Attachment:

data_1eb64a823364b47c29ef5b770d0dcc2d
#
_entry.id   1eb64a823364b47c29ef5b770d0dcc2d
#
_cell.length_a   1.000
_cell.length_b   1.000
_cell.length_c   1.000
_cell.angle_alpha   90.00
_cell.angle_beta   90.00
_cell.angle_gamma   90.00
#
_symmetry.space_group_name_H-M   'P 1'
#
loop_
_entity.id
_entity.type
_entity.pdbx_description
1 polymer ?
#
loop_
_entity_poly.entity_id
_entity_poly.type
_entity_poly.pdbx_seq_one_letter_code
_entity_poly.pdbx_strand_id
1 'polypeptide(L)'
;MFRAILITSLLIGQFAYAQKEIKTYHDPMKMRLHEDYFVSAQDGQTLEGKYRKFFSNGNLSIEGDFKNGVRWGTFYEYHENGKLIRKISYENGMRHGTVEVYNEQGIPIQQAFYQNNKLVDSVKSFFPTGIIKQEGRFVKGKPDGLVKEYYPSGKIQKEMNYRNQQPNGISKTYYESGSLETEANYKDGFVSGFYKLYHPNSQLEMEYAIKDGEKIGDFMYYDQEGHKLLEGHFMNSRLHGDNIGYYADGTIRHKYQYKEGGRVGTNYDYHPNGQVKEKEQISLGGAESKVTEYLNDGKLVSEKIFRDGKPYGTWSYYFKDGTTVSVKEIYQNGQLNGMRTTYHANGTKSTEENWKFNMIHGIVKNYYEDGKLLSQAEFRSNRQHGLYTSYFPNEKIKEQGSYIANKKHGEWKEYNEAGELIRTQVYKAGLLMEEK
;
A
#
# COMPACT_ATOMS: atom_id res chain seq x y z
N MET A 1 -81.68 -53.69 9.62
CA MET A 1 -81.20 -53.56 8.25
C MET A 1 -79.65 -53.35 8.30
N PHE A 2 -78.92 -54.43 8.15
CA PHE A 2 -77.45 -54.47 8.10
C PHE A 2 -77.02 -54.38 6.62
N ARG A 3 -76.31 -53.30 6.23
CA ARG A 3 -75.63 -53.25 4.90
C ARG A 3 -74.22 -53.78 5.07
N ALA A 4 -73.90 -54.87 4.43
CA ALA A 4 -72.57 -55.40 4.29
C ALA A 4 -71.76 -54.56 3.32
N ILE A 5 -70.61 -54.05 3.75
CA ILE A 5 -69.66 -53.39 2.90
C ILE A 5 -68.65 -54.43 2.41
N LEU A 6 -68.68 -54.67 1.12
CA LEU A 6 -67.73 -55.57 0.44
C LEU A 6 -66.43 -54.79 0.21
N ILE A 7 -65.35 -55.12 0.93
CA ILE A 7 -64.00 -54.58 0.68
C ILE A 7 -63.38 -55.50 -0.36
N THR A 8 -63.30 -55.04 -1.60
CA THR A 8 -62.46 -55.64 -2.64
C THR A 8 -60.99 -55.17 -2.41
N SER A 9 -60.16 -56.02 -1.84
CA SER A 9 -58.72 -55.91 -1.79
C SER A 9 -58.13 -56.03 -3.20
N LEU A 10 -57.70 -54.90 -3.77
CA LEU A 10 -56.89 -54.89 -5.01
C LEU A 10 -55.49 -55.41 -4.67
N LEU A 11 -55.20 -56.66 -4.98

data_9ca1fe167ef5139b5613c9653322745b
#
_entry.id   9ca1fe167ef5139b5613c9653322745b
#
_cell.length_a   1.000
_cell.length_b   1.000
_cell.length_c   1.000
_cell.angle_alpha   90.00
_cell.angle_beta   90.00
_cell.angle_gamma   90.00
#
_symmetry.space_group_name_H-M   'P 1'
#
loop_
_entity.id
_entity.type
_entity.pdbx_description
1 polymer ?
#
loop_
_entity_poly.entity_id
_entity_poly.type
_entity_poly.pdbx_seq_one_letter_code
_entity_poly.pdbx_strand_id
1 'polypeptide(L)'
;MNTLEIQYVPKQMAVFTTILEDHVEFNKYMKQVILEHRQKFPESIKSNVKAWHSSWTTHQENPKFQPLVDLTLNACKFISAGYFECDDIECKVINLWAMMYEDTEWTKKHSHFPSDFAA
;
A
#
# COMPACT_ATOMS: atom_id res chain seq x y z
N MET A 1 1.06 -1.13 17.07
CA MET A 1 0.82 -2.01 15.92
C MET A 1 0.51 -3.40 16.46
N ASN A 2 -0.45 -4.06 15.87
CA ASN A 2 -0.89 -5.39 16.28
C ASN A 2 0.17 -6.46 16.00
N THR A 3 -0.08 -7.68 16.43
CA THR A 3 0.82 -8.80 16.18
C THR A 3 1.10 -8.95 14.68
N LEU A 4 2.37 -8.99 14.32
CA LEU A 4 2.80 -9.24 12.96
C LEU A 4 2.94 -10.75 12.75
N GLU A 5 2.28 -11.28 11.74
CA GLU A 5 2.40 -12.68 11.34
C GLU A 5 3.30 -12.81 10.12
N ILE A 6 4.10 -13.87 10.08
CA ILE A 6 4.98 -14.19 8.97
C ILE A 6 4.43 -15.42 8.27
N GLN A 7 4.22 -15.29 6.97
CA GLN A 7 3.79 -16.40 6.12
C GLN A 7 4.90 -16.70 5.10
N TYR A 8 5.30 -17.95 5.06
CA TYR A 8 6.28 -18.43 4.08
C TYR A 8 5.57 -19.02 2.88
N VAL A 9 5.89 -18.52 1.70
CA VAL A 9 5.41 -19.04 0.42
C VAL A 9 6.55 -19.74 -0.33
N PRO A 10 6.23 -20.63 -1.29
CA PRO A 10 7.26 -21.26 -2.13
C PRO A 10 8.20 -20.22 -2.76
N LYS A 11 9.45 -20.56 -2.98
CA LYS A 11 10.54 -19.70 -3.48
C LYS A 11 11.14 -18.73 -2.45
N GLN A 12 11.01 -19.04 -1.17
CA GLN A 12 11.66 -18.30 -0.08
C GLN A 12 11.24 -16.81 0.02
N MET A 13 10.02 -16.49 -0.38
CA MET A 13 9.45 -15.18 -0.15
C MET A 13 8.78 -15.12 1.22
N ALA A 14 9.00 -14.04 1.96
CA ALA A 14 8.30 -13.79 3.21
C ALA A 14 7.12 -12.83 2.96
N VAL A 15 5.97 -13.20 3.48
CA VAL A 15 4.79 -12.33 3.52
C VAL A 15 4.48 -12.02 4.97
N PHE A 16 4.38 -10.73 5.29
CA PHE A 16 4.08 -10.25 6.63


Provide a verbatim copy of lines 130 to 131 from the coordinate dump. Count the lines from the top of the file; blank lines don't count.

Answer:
C MET A 13 8.78 -15.12 1.22
N ALA A 14 9.00 -14.04 1.96